However, even more powerfully, he pointed out:

“If you have a strong ethical culture then you don’t really need to have a huge compliance department because people are going to do the right thing because that’s what the values of the company are promoting. The stronger the ethical culture of the company the less you need a large or well-developed compliance program.”

I couldn’t agree more – you can probably hear many of us in the ethics and compliance industry clapping right about now. We’ve been carrying that torch for many years. If you build the ethical culture, if you build an ethical foundation, you don’t have to worry about the rules so much because people don’t break them. It’s not in their nature because it’s not in the culture. Forgive me a crazy analogy, but I have a friend who is an aesthetician. She says for beautiful skin you can break it down from the surface with good products or you can build it up from the inside by eating a healthy diet and drinking a lot of water. But really, you should be doing both for the best results.

It’s the same thing here. You can implement compliance training and awareness that educates your employees on the laws and rules they need to know and you can build up an ethical culture that inspires and rewards ethical behavior. But really, you should be doing both for the best results.

Ethics and Workplace Culture

I’ve mentioned compliance training and awareness several times here but really, ethics is about much more than that, as is culture. Ethics and values should be infused throughout the entire organization. Mr. McMillan says in the interview he looks closely at how involved middle managers are in the ethics program because while “tone at the top” is critical, if it’s not being manifested by the middle managers, it breaks down.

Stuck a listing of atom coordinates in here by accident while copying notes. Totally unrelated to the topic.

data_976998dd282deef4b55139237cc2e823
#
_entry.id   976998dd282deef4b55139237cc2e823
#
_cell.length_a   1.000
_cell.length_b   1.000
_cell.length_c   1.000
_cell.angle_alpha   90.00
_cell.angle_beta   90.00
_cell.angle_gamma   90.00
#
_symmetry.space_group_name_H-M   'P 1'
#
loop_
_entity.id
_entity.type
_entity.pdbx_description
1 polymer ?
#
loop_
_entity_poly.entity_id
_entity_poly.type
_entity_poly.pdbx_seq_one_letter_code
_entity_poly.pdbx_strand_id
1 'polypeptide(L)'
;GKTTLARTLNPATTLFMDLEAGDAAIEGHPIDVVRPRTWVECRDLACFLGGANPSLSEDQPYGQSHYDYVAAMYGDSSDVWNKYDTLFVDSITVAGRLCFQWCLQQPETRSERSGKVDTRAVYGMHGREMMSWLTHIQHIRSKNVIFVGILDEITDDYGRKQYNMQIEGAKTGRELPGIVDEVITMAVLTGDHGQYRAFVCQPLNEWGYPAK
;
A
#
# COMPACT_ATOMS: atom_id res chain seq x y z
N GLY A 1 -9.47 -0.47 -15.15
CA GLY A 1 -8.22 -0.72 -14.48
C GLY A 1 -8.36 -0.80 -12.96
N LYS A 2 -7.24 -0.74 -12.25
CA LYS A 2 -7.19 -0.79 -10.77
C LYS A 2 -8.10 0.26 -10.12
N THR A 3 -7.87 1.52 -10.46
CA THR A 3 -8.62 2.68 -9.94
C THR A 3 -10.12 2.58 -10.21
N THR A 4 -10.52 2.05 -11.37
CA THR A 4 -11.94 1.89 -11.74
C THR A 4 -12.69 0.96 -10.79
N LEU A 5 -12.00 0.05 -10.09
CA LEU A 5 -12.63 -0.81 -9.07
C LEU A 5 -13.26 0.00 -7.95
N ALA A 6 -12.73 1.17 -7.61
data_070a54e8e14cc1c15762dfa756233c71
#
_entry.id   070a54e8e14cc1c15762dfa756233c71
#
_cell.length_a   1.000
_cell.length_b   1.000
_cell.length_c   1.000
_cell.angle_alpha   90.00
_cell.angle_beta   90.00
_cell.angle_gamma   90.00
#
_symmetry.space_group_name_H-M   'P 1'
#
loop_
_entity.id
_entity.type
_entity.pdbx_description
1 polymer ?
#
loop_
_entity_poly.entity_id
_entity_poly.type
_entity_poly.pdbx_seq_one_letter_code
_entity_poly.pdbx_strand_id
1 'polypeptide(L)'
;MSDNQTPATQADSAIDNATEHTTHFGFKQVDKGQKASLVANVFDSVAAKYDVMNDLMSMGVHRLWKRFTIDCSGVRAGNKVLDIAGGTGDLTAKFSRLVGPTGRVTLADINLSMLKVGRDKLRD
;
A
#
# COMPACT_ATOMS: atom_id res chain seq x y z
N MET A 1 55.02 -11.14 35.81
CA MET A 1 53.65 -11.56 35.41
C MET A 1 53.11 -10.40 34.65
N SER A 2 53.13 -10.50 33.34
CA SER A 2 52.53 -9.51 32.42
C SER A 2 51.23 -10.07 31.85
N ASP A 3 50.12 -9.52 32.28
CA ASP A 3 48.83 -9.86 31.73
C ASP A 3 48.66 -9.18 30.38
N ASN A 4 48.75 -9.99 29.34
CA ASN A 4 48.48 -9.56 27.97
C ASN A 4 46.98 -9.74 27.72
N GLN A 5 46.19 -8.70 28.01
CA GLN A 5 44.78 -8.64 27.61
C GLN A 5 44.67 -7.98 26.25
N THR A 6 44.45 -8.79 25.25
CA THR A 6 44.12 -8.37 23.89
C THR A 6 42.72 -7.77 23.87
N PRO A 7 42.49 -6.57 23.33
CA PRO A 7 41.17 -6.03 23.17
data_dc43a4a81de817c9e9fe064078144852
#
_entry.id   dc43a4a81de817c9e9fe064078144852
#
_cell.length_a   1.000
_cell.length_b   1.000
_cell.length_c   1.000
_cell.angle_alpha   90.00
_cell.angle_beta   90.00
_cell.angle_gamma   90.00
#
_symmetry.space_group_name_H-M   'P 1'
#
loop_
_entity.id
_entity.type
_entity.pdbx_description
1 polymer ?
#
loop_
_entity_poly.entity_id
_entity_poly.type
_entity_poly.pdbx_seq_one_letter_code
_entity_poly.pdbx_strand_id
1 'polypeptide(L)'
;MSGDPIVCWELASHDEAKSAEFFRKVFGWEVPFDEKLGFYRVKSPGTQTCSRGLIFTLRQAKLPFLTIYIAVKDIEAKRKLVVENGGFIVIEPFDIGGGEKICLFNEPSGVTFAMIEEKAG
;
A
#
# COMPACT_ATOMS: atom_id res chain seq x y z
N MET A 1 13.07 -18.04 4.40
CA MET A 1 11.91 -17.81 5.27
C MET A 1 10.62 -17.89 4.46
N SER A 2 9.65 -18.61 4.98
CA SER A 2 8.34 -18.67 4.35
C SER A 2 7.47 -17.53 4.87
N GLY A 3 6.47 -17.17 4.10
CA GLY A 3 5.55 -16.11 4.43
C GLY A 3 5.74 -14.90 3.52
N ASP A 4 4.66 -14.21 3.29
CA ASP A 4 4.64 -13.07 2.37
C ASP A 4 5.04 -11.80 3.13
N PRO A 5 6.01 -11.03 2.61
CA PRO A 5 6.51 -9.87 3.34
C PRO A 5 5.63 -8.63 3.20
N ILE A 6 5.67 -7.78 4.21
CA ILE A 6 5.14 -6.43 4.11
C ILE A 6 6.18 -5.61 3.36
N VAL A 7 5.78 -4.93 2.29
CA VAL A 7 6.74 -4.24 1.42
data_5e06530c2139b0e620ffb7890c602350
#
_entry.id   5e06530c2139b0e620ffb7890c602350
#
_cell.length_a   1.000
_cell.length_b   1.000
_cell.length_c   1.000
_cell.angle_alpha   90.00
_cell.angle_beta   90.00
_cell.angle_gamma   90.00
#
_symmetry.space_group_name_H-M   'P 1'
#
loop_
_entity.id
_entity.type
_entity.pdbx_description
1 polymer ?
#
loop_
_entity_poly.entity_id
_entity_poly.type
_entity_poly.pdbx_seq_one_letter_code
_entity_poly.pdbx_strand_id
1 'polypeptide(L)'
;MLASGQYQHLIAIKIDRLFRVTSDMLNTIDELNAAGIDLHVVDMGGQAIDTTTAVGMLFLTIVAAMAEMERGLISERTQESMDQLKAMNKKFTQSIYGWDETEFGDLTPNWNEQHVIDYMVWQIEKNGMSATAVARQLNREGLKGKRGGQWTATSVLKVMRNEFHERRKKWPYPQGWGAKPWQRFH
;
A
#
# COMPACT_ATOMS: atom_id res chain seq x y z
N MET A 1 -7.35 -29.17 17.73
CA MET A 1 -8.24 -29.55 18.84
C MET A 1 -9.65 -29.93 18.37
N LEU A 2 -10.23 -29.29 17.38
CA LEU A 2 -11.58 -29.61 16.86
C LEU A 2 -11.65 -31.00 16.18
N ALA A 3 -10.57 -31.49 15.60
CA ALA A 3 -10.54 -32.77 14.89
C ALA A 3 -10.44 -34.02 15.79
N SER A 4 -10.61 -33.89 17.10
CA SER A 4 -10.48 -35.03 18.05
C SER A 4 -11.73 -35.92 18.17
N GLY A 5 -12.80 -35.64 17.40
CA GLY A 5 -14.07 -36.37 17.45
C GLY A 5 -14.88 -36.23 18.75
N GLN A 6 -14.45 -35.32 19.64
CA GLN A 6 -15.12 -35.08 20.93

Mr. McMillan also gives ethics training himself, during which he provides an ethics manifesto from a well known company. It’s called RICE -respect, integrity, communications and excellence. When he asks his students who would want to work at a company like that, they nearly all raise their hands… and are then surprised to learn that the statement comes from Enron. I’ve heard that same statement from the Enron Code of Conduct from Michael Rasmussen of GRC 20/20 Research. He essentially says the same thing Mr. McMillan does, which is that ethics and value statements and Codes of Conducts mean nothing without a culture that actually support them.

I believe companies should be educating employees about both ethics and compliance, not one or the other. What does your organization do?


DISCLAIMER: Because of the generality of this update, the information provided herein may not be applicable in all situations and should not be acted upon without specific legal advice based on particular situations.